His widow, Lady Randolph Churchill, married George Cornwallis-West in 1900, when she became known as Mrs. George Cornwallis-West. After that marriage was dissolved, she resumed by deed poll her prior married name, Lady Randolph Churchill. (Lord Randolph was her husband's courtesy title as the younger son of a duke and in English law does not qualify as a noble title in its own right.) Lord Randolph's son, Sir Winston Churchill, died on 24 January 1965, aged 90, exactly 70 years after the death of his father, having lived twice as long.
Rosebery described his old friend and political opponent, after his death, thus: "his nervous system was always tense and highly strung; ...he seems to have had no knowledge of men, no consideration of their feelings, no give and take." But he continued, "in congenial society, his conversation was wholly delightful. He would then display his mastery of pleasant irony and banter; for with those playthings he was at his best."
Biographer Roy Jenkins, pointing to his brash and slightly vulgar charisma, asked, "Was he ever near to being a serious statesman?":
Undoubtedly, he had some high political talents. He had a gift for mordant, wounding, sometimes very funny phrases. And, having thought up the most outrageous attack he had the nerve to deliver it, without fear of offending taste or friends or damaging his own repute....He was strong on insolence. He also had other attributes necessary to make his words resound, and his fame increase: a mnemonic name, an idiosyncratic appearance, and good delivery, whether on the platform or in the House of Commons. In addition he had sporadic charm, although intermingled with offensive and often pointless rudeness.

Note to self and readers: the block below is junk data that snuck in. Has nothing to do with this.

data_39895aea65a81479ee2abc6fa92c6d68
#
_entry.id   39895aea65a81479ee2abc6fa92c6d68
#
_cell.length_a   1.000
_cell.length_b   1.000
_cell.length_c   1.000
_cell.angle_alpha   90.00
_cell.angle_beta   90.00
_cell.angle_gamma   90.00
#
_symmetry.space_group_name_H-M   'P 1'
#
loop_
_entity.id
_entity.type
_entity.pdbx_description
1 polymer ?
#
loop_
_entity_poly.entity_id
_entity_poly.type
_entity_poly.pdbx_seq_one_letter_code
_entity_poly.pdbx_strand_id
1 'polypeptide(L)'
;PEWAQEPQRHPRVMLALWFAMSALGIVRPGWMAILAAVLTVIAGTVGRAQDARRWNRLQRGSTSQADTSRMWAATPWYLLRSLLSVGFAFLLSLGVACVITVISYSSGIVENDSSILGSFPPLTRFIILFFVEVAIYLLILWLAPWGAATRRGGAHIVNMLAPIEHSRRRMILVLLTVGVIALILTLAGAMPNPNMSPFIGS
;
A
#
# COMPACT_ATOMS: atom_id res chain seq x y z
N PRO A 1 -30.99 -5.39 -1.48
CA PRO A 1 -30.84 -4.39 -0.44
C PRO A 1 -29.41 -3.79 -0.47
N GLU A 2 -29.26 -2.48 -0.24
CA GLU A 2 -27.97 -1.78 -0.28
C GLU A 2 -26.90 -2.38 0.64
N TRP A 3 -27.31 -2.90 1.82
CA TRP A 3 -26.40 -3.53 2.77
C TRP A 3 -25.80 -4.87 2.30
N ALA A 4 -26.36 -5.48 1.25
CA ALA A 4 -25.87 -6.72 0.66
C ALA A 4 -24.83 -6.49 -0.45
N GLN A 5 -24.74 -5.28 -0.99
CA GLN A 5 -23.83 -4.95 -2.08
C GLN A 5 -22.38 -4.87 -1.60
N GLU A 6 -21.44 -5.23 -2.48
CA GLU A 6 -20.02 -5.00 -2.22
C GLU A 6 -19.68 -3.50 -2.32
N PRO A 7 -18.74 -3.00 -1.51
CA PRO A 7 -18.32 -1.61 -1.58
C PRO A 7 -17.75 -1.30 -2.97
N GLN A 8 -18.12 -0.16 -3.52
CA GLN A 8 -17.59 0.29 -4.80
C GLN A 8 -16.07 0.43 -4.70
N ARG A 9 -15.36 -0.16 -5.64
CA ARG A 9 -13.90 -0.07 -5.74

Jenkins compares his youth to that of William Pitt the Younger: "Pitt was Prime Minister for 19 of his 46 years. Churchill had 11 months in office and was without rival in attracting so much attention and achieving so little."
In the ITV historical drama series Edward the Seventh, Lord Randolph (played by Derek Fowlds) is featured as a more natural character, sociably similar to Albert Edward, Prince of Wales and his other friends. His downfall is represented when he confronts Alexandra, Princess of Wales and demands she use her influence with the Prince to stop Lord Aylesford proceeding with a divorce from his wife, Lady Aylesford, after she had planned to elope with Lord Randolph's elder brother, the Marquess of Blandford. He threatens to expose letters from the Prince to Lady Aylesford, so scandalous, so he says, that if they were to be exposed, "the Prince of Wales would never sit on the throne of England."
Outraged, the Princess goes to see the Queen, who is equally indignant. Prime Minister Benjamin Disraeli informs the Prince, who is so angry that he challenges Lord Randolph to a duel in the South of France. Eventually, Lord Aylesford does not attempt to seek a divorce from his wife, and Lord Blandford does not elope with Lady Aylesford. Lord Randolph sends a note of apology to the Prince, which is merely acknowledged. Disgraced, Lord Randolph and his wife leave for America.
Other notable appearances include the film Young Winston, in which he was portrayed by Robert Shaw, and the miniseries Jennie: Lady Randolph Churchill, in which he was portrayed by actor Ronald Pickup, as the English aristocrat who falls in love with the daughter of an American billionaire property developer.
Sir Winston referred to his father's career in several of the last chapters of A History of the English-Speaking Peoples written in Winston's 'wilderness years' in the inter-war years before he was recalled to the cabinet.